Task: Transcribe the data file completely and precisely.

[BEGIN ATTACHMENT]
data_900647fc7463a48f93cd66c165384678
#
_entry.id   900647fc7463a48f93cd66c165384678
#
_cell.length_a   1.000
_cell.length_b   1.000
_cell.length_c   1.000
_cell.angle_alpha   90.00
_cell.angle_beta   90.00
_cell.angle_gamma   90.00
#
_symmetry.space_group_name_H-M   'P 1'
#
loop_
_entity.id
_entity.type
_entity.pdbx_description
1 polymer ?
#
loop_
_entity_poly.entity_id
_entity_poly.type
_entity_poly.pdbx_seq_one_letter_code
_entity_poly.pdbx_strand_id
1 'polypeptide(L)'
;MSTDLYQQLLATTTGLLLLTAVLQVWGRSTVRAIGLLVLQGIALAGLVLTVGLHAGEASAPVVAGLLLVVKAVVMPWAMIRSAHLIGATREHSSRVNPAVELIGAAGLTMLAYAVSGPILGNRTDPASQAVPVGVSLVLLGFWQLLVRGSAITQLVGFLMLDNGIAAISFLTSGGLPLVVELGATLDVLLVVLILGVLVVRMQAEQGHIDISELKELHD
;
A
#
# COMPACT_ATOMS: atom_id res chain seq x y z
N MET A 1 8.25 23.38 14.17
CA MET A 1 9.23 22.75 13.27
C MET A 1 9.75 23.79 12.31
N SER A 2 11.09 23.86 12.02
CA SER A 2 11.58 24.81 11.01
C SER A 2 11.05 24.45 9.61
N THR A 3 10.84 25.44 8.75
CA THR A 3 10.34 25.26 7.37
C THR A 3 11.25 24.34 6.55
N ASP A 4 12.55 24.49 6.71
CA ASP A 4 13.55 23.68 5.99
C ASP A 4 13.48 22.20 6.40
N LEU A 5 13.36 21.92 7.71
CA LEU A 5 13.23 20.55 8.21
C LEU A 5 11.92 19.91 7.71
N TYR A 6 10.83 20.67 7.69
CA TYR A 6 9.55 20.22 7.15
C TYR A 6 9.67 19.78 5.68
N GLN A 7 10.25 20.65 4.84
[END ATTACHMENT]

data_900647fc7463a48f93cd66c165384678
#
_entry.id   900647fc7463a48f93cd66c165384678
#
_cell.length_a   1.000
_cell.length_b   1.000
_cell.length_c   1.000
_cell.angle_alpha   90.00
_cell.angle_beta   90.00
_cell.angle_gamma   90.00
#
_symmetry.space_group_name_H-M   'P 1'
#
loop_
_entity.id
_entity.type
_entity.pdbx_description
1 polymer ?
#
loop_
_entity_poly.entity_id
_entity_poly.type
_entity_poly.pdbx_seq_one_letter_code
_entity_poly.pdbx_strand_id
1 'polypeptide(L)'
;MSTDLYQQLLATTTGLLLLTAVLQVWGRSTVRAIGLLVLQGIALAGLVLTVGLHAGEASAPVVAGLLLVVKAVVMPWAMIRSAHLIGATREHSSRVNPAVELIGAAGLTMLAYAVSGPILGNRTDPASQAVPVGVSLVLLGFWQLLVRGSAITQLVGFLMLDNGIAAISFLTSGGLPLVVELGATLDVLLVVLILGVLVVRMQAEQGHIDISELKELHD
;
A
#
# COMPACT_ATOMS: atom_id res chain seq x y z
N MET A 1 8.25 23.38 14.17
CA MET A 1 9.23 22.75 13.27
C MET A 1 9.75 23.79 12.31
N SER A 2 11.09 23.86 12.02
CA SER A 2 11.58 24.81 11.01
C SER A 2 11.05 24.45 9.61
N THR A 3 10.84 25.44 8.75
CA THR A 3 10.34 25.26 7.37
C THR A 3 11.25 24.34 6.55
N ASP A 4 12.55 24.49 6.71
CA ASP A 4 13.55 23.68 5.99
C ASP A 4 13.48 22.20 6.40
N LEU A 5 13.36 21.92 7.71
CA LEU A 5 13.23 20.55 8.21
C LEU A 5 11.92 19.91 7.71
N TYR A 6 10.83 20.67 7.69
CA TYR A 6 9.55 20.22 7.15
C TYR A 6 9.67 19.78 5.68
N GLN A 7 10.25 20.65 4.84